VOICES FROM THE FIRE: John Doyle

Vladimir

I knew the curry house was closed. 

Smoke punished its own sky, lashed it like a schoolboy’s hide in 1950.

I’d known how neglected it felt, how planets never really forgave it,

blocking their view of God.

The closet heterosexual was near the door juggling in advance for his new circus act, 

the millennials spoke of 2008 being an eternity ago. 

All of a sudden everyone spoke Irish, but still couldn’t say “Thai massage”.

He still talks of his Thai massage, his wife and Uncle running out the back door, 

faces covered.

I think why can’t men bash each other’s heads open instead of pestering Gaia, 

six blocks from here,

at the stadium car-park, then it dawns on me – 

they never stop bashing each other’s heads open. 

Simon says he’s 31 tomorrow, takes his delivery, 

heads for midnight, knowing something he won’t share

until he’s 34.

Simon’s 31 tomorrow. 

I don’t know Simon, 

only met him moments ago, it’s changed everything I know.

Then Vladimir arrives, engine still running. Vladimir looks worried

Unexpectedly

As a supersonic satellite that took him

soaring into bedsits stinking the sun from an Algarve vista,

as a weekend sedated in these Sundays we get, when we leave home

to learn how sneaky rain can be, to follow us like a fox that follows moonlight,

as a man not known for reason or self, or being, as that rain, equally shapeless

and trance-like soaring over that Algarve blotch some of them called sunlight,

others called groovy and mystical –  but no-one thought calling a medic might help.

All these variables could hardly be expected.

And so it was

– Unexpectedly –

A page 8 adjective that limits damage heroin can do – to a pride of lions,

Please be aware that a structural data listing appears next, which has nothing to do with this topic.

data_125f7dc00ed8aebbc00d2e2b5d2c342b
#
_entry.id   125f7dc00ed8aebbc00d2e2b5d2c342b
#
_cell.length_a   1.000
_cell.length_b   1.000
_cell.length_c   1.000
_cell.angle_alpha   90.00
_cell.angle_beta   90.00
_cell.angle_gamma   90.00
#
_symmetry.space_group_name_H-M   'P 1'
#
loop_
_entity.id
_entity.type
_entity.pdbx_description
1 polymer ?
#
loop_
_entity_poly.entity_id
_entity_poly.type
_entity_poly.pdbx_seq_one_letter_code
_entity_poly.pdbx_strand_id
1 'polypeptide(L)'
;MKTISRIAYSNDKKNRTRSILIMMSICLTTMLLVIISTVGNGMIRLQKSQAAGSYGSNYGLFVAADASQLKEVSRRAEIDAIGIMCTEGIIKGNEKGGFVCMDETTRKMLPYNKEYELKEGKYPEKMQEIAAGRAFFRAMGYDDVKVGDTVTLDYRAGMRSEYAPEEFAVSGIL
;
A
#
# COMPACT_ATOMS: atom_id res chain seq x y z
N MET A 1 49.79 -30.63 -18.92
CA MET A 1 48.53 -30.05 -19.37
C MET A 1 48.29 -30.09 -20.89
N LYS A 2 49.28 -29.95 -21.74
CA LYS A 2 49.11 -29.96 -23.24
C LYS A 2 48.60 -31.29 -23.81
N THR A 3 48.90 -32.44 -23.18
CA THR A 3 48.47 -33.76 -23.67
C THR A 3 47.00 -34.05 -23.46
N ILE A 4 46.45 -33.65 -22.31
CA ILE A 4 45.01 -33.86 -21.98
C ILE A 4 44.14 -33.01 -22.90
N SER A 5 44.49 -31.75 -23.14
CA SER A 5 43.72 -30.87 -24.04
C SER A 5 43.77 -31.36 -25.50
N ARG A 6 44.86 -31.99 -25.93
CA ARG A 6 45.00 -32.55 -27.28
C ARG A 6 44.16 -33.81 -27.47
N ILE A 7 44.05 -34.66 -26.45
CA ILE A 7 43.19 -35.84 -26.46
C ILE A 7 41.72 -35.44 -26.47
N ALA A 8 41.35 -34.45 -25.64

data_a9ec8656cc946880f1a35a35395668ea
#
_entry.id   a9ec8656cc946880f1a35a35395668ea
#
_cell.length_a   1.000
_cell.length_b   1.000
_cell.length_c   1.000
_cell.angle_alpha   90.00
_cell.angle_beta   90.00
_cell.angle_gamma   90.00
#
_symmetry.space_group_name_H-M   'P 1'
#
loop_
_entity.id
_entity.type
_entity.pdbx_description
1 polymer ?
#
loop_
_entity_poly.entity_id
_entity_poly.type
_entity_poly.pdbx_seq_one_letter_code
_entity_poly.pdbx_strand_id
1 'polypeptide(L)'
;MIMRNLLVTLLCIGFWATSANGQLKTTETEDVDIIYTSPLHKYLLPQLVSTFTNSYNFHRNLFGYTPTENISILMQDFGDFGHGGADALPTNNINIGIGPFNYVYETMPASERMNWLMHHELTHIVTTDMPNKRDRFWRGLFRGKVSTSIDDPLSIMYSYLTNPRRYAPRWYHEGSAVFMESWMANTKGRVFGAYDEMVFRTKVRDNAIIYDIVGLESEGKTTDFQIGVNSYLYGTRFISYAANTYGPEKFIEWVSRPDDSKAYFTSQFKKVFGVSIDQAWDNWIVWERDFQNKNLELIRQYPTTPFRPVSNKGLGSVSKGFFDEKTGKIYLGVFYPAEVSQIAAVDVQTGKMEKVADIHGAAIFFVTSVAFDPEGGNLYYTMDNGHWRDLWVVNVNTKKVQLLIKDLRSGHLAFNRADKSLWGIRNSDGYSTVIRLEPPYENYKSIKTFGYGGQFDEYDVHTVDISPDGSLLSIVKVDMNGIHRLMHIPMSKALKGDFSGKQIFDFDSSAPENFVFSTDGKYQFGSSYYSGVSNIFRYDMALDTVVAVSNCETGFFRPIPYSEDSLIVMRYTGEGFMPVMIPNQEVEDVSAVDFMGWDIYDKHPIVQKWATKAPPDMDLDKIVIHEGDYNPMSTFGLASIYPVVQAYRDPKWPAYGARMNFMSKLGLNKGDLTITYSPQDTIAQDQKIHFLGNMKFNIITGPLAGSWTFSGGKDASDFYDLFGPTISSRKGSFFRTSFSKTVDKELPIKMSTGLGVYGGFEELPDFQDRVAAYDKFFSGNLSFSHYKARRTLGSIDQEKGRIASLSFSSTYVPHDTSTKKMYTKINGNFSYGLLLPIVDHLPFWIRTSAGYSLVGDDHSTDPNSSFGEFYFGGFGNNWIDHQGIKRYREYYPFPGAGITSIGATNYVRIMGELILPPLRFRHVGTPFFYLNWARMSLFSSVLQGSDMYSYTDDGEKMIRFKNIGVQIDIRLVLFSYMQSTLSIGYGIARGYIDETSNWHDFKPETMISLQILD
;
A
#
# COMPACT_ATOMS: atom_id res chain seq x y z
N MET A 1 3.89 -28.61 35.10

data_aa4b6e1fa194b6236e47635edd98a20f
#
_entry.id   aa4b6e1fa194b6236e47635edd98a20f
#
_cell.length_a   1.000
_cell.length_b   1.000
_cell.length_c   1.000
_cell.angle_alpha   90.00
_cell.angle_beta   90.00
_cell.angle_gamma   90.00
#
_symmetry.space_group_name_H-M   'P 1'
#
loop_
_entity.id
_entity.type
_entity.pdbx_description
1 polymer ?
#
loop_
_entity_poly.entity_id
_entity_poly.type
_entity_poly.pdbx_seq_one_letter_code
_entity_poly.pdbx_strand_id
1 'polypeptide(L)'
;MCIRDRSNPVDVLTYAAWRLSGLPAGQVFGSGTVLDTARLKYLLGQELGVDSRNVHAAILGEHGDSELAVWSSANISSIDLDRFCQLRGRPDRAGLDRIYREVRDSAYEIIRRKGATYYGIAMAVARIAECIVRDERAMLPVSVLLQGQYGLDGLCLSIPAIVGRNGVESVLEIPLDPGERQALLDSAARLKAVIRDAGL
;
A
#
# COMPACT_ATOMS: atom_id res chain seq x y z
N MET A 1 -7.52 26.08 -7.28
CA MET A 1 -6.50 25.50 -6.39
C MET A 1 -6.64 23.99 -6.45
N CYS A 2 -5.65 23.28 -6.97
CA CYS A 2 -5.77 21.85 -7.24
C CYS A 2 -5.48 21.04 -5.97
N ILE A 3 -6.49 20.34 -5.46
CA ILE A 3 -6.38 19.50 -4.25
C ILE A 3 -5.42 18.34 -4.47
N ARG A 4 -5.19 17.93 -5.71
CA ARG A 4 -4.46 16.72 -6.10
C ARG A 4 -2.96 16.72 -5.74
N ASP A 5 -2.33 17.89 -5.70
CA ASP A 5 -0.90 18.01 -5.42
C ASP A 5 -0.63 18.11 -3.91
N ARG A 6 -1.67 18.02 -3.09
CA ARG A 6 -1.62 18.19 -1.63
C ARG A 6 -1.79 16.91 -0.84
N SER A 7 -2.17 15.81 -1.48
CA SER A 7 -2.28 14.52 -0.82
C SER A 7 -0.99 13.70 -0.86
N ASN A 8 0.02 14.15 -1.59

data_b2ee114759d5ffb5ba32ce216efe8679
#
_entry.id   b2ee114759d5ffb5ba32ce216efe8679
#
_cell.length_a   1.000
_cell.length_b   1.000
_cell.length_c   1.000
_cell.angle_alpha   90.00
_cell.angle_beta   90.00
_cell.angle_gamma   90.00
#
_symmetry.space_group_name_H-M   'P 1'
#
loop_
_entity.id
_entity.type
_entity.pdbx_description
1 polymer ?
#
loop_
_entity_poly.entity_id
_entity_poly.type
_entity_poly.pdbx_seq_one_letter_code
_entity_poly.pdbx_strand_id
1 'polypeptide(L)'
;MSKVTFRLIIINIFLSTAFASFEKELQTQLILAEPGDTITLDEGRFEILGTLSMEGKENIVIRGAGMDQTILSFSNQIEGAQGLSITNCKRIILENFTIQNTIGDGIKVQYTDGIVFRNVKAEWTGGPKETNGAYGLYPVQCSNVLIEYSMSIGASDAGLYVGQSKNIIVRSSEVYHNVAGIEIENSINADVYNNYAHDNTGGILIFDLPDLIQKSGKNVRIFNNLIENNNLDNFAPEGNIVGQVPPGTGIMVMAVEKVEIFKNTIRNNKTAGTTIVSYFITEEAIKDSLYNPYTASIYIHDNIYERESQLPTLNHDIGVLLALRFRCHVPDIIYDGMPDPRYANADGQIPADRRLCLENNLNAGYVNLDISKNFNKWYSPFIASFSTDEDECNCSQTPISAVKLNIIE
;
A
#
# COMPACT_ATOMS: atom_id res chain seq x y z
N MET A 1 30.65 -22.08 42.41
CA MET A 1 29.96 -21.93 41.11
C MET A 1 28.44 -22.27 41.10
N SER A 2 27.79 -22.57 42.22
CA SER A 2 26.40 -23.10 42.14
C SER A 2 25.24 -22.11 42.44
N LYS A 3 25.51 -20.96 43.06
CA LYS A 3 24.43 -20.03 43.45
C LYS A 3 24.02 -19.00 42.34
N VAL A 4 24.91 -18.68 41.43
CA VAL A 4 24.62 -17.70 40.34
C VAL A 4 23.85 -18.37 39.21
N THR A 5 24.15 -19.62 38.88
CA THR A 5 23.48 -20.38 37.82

known in discreet Sunday chatter – hoarding page 12 –

as this mudslide unexpectedly coursed through him, our dear little boy, 

his dear old patch of mud, bitter to a touch, sinking him deep in death,

this fox eager to tame its dear old moon

Large Brass Beds in Old Fashioned Houses With Things Strewn Across Them

Like you see from a once-off character

in Little House on the Prairie,

sometimes on Alias Smith and Jones,

women in their 70s who smell of peppermint, never swear,

except to say good heavens, when children looking though

saloon windows report back how cardsharks got their comeuppance –

only then, does she touch her lip with her fingertip, as a sculpture

touches marble – to hide her illicit giggle;

Always though –

a curtain dances through a curt gust of wind,

and she holds her husband’s locket,

touches her lips, trembles a little.

Leave a Reply

Fill in your details below or click an icon to log in:

WordPress.com Logo

You are commenting using your WordPress.com account. Log Out /  Change )

Twitter picture

You are commenting using your Twitter account. Log Out /  Change )

Facebook photo

You are commenting using your Facebook account. Log Out /  Change )

Connecting to %s

%d bloggers like this: